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Not to be confused with globalization.

Globalism refers to various theories that range from any ideology that focuses on issues that affect the globe to any advocacy for globalization. Political scientist Joseph Nye, co-founder of the international relations theory of neoliberalism, argues that globalism refers to any description and explanation of a world which is characterized by networks of connections that span multi-continental distances; while globalization refers to the increase or decline in the degree of globalism.[1] Globalism may be contrasted with individualism, localism, nationalism, regionalism or internationalism.

Other beliefs encompassed by globalism include:

  1. The idea of a central world government.
  2. The idea that global governance is better than national interest.
  3. The idea of "harmonizing" national laws into and under a global body of law.
  4. The idea that autonomy of nations is related to chauvinistic urges.
  5. The notion that international trade agreements should be signed for a higher purpose despite disadvantages to either party.

International lawyer and world federalist Francesco Stipo argues that the world is evolving towards a unitary framework, where different organized communities cooperate to prevent conflicts and promote the progress of humanity.[2]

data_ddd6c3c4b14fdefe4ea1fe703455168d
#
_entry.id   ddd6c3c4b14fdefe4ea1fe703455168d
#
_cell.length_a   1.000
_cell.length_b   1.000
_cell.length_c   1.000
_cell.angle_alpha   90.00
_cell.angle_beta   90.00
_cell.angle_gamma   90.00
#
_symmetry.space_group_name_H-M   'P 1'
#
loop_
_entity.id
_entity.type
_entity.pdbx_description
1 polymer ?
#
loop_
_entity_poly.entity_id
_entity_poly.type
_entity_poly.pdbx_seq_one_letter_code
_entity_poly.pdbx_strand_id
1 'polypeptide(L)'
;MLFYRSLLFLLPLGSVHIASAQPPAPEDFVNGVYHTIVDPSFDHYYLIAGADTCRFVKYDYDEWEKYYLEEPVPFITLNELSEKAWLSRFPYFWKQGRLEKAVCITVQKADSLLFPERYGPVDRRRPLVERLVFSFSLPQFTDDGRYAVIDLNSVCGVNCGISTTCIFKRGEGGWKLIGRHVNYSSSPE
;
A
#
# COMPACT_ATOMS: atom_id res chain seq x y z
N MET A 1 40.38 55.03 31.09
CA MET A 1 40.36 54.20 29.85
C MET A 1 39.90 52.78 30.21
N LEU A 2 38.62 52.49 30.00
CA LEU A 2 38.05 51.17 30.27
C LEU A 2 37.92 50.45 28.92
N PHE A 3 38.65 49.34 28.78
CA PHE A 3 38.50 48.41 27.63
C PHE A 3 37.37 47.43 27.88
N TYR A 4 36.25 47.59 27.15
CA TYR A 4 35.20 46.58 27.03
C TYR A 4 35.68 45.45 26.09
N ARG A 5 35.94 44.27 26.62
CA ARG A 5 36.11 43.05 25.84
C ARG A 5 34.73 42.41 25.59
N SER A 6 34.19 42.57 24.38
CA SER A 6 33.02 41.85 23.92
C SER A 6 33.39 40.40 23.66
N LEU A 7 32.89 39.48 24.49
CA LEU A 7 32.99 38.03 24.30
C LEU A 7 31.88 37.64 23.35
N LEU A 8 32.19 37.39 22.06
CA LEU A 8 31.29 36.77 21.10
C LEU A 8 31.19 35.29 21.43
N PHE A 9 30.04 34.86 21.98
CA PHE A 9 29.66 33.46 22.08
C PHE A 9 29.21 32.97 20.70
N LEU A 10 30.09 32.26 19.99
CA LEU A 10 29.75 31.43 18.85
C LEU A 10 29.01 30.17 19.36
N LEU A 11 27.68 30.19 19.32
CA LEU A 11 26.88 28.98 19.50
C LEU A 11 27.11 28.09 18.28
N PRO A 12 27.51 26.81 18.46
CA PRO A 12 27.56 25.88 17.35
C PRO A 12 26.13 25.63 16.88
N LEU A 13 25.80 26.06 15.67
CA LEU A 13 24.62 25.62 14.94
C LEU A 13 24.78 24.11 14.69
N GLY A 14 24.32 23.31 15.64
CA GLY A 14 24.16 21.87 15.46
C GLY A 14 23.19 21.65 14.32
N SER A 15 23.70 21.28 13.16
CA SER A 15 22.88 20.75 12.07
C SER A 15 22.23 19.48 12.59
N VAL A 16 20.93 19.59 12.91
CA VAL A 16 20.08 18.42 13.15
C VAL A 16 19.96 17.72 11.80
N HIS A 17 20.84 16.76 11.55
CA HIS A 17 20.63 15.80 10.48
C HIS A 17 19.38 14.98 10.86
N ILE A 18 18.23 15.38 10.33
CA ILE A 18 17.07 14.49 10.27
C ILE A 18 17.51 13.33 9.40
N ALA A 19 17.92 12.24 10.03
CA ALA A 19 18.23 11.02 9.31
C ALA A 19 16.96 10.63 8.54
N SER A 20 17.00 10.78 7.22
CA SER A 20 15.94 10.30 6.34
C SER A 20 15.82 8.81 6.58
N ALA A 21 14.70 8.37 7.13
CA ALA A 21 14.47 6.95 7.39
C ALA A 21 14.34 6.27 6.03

Globalism has become more popular since various Nobel Prize work on non-zero-sum games. This work indicates that in some games the total size of the "pot" may increase through cooperation, and applies it to macroeconomics. Naive over-application of this science causes politicians to emphasize cooperation in all macroeconomic markets of any good or service. Yet some goods do not increase with cooperation: notably oil, natural gas, copper, rare earths and other raw materials.

Conspiracy theorists use the term "globalist" pejoratively to refer to the political agenda, and the members, of a secretive elite which they claim is conspiring to build a "New World Order" in the sense of a bureaucratic collectivist one-world government.[3]

References

  1. ^ Joseph Nye, "Globalism Versus Globalization" http://www.theglobalist.com/StoryId.aspx?StoryId=2392
  2. ^ Francesco Stipo, "World Federalist Manifesto. Guide to Political Globalization" http://www.worldfederalistmanifesto.com
  3. ^ Barkun, Michael (2003). A Culture of Conspiracy: Apocalyptic Visions in Contemporary America. University of California Press; 1 edition. ISBN 0520238052.  

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